6. #66
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    Re: Lot 40 2012 Edition

    Just a bit of clarification:

    American blended whisky is made up of whisky blended with GNS, Canadians do not use GNS.

    Blended Canadian whisky uses the same type grain whisky as used in Scotch and is also aged a minimum of three years.
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  7. #67
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    Re: Lot 40 2012 Edition

    I think I see where the confusion lies. I was equating Gillman's description of "bland whiskey distilled at a high proof" with my description of "grain neutral spirits" It appears they are not the same thing. A "straight" whiskey under U.S. law has to be distilled to no more than 80% ABV. Stuff distilled at higher proofs becomes the "bland spirit" Gillman describes, and under Scottish law (as per my perusal of wikipedia) grains can be distilled to approximately 93 - 94 percent ABV, which apparently produces a more or less neutral spirit. But that's not as high an ABV as true grain neutral spirit can be.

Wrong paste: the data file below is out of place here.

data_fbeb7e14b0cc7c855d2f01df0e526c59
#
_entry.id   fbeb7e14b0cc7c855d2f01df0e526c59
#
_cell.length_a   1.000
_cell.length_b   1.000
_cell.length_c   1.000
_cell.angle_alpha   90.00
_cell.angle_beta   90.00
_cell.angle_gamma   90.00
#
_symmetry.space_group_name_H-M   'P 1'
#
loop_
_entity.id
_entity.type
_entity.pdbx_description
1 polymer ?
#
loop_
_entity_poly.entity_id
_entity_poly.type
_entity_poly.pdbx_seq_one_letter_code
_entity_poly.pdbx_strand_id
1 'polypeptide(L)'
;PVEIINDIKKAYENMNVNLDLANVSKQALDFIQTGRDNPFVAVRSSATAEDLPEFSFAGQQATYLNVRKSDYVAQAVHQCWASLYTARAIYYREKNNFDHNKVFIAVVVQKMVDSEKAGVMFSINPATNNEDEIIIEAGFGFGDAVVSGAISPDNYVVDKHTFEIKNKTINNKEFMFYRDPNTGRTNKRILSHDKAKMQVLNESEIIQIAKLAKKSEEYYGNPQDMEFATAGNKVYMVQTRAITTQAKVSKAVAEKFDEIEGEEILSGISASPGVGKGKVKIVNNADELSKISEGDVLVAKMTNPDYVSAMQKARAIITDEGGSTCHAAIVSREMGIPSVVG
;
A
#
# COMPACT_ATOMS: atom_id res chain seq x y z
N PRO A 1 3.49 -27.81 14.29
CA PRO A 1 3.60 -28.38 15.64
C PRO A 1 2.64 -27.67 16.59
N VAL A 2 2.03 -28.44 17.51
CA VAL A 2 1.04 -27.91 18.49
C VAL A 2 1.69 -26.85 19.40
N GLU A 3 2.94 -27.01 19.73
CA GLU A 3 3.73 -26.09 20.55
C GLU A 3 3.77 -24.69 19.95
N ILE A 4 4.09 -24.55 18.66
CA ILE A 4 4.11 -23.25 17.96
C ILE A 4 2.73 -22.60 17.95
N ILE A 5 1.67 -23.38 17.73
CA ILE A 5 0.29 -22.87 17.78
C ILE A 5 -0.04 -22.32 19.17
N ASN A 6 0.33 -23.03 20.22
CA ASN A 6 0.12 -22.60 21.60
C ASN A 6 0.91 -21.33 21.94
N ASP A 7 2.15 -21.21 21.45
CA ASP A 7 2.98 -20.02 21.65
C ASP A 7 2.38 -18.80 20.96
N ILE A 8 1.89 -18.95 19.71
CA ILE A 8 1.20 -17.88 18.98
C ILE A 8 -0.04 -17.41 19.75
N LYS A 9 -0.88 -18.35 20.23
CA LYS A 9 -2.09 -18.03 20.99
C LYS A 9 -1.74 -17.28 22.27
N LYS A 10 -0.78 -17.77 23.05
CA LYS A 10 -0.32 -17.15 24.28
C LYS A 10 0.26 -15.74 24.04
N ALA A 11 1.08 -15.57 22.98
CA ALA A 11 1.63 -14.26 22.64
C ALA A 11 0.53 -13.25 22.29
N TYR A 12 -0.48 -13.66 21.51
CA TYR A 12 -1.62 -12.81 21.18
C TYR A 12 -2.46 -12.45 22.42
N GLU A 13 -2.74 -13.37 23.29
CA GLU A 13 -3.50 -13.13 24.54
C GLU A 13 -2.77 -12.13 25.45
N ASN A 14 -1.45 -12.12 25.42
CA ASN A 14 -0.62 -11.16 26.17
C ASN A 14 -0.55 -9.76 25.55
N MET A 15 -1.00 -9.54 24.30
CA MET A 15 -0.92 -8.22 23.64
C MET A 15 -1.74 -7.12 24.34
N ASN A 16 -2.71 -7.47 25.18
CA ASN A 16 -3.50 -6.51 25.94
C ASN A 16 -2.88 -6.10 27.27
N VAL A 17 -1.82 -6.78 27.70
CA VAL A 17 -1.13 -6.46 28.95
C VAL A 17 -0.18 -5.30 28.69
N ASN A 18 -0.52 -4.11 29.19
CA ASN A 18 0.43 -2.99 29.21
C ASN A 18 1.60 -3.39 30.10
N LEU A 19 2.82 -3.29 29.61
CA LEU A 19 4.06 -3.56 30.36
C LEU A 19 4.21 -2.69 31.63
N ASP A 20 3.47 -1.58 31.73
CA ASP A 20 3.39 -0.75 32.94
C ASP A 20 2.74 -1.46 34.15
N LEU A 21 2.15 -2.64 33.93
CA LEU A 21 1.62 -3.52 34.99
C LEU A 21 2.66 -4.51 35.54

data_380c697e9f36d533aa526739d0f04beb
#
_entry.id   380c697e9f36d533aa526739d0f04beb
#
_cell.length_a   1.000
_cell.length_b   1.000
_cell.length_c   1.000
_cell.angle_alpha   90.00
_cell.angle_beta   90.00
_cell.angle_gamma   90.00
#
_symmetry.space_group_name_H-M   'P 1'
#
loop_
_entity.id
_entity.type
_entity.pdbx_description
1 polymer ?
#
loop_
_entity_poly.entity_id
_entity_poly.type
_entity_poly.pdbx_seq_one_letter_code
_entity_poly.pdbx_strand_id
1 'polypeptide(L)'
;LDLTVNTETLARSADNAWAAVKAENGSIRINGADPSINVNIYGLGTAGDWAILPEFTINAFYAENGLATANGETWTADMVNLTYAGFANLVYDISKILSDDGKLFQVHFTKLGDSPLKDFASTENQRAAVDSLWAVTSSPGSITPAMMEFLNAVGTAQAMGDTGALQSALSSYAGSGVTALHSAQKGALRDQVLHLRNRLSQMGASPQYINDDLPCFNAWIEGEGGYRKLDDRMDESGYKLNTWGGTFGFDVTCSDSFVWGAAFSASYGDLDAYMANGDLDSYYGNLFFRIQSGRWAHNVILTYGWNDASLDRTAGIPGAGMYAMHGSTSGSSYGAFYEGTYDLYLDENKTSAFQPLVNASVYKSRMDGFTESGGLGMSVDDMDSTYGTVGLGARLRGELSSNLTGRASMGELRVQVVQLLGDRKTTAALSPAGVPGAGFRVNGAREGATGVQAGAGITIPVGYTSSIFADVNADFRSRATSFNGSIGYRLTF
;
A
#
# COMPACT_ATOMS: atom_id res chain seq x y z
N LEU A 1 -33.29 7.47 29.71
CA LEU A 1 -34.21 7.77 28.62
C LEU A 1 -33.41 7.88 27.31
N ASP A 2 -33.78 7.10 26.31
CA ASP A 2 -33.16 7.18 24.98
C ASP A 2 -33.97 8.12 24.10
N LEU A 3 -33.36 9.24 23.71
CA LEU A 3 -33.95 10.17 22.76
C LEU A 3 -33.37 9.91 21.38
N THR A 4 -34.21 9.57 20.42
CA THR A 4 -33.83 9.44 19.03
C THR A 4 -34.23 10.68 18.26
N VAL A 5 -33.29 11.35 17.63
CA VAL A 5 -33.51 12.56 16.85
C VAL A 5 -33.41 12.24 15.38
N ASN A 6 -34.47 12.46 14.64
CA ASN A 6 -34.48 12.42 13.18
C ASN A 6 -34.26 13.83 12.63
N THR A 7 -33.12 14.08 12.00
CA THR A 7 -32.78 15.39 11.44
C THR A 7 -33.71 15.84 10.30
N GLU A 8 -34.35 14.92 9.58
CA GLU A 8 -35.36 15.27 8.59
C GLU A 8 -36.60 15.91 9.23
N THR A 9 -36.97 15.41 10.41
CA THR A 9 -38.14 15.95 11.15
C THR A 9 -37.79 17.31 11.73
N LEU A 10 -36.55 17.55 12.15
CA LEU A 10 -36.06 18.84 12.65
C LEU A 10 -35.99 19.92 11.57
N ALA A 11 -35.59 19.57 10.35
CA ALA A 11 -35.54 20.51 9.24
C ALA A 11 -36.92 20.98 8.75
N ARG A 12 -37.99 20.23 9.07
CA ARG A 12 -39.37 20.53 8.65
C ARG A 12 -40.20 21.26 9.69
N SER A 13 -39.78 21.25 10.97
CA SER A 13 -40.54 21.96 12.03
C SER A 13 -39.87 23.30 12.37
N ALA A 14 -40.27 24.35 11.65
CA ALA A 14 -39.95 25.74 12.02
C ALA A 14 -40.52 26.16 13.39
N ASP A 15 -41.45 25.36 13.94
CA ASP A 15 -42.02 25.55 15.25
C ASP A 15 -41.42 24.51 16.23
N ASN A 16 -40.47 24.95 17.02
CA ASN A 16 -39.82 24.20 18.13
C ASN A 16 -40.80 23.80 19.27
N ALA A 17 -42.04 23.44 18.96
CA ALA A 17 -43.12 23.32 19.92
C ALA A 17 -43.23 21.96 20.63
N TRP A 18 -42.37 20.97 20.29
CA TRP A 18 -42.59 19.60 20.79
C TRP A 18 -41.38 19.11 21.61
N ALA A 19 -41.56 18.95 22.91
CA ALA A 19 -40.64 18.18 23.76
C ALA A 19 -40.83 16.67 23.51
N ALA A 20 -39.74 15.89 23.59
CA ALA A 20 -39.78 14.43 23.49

So I guess then that Lot 40 is blended straight rye pot-still whiskeys, malted and unmalted.

    Does that make it unique? Are there any other Canadians made this way of a blend of straight rye "flavoring whiskeys" only? There's an excellent American rye I've had recently that sort of compares, with a baseball-bat-upside-the-head whallop of rye bread but still balanced. It's High West's Double Rye, which is a blend of two year and fifteen year straight ryes. They do another blend called Rendezvous Rye, which I'll have to try to find next time I'm in Maryland.